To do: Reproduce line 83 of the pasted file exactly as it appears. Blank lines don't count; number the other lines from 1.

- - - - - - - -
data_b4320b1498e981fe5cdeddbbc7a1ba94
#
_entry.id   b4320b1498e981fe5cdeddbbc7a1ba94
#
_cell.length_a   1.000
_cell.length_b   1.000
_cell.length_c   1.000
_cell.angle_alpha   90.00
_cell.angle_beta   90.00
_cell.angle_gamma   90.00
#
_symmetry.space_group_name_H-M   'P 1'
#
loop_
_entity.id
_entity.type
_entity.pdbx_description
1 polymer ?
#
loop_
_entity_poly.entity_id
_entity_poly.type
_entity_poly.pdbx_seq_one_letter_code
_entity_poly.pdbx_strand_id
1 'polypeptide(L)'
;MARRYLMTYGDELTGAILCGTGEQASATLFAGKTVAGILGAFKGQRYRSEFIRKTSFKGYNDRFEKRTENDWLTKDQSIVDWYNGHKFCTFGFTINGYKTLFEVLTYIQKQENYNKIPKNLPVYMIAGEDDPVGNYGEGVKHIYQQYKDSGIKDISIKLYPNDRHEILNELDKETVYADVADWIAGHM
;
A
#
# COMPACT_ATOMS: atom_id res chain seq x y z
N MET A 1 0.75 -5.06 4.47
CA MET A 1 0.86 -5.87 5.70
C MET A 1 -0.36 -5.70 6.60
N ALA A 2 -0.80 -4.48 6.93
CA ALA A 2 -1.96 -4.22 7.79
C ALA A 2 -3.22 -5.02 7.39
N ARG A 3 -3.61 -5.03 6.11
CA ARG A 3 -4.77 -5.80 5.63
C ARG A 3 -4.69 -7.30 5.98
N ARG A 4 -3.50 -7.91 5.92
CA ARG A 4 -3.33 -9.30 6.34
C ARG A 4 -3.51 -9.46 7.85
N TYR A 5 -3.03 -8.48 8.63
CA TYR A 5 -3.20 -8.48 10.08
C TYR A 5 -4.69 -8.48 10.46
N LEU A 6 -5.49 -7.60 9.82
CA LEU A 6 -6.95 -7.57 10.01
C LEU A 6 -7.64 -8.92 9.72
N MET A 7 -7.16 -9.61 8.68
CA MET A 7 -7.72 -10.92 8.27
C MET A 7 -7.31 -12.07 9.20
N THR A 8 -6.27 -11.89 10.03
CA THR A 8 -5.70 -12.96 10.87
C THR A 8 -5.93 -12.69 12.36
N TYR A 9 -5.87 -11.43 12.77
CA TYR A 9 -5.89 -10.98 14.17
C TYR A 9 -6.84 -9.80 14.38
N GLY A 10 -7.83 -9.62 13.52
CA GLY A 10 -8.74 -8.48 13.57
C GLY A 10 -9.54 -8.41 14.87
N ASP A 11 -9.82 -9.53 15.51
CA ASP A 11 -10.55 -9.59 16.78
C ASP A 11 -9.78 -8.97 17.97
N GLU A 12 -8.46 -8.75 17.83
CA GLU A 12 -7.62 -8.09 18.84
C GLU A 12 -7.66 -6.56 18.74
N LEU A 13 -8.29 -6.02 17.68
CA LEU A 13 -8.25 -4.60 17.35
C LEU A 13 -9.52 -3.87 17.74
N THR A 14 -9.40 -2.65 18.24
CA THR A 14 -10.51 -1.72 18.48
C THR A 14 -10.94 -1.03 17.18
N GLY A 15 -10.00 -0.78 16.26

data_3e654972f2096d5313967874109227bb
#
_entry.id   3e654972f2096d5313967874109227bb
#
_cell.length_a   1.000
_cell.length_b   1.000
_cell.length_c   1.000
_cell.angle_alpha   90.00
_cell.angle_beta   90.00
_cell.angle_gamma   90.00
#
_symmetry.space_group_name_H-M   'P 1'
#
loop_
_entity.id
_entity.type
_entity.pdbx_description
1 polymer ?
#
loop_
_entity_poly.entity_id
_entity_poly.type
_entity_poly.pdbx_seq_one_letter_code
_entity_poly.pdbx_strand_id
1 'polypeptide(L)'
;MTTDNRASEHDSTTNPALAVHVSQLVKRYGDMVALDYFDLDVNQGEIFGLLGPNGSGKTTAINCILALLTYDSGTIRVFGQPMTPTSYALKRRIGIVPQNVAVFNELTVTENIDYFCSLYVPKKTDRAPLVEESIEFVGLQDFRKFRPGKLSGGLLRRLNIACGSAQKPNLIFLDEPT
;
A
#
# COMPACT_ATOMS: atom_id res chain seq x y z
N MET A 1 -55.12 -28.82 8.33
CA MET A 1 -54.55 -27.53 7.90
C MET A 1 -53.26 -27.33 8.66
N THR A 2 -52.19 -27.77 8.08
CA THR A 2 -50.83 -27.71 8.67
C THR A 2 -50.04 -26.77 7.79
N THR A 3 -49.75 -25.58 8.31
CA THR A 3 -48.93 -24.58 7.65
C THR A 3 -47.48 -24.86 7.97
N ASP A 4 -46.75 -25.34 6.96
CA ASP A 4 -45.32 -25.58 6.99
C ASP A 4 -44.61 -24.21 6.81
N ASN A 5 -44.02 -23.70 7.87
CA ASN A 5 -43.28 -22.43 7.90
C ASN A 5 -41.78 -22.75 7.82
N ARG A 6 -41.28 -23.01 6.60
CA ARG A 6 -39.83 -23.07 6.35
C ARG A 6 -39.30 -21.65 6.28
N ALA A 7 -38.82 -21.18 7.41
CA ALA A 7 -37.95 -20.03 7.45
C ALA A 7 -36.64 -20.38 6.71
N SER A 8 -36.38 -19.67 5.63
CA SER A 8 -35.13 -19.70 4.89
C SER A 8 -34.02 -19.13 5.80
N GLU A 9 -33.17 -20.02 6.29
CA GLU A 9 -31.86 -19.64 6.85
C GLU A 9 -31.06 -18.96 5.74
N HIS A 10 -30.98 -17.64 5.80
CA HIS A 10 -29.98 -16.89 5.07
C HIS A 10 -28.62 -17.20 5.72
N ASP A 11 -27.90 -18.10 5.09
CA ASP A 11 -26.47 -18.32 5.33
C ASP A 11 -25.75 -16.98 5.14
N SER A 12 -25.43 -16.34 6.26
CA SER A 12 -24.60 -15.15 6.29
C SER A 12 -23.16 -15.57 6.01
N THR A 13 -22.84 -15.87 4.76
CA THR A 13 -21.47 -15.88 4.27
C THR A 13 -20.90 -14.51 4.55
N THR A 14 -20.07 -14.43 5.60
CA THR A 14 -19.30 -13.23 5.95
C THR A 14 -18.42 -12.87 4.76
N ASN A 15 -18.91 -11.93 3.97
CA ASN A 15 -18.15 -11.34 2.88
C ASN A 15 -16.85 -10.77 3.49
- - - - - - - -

_cell.angle_gamma   90.00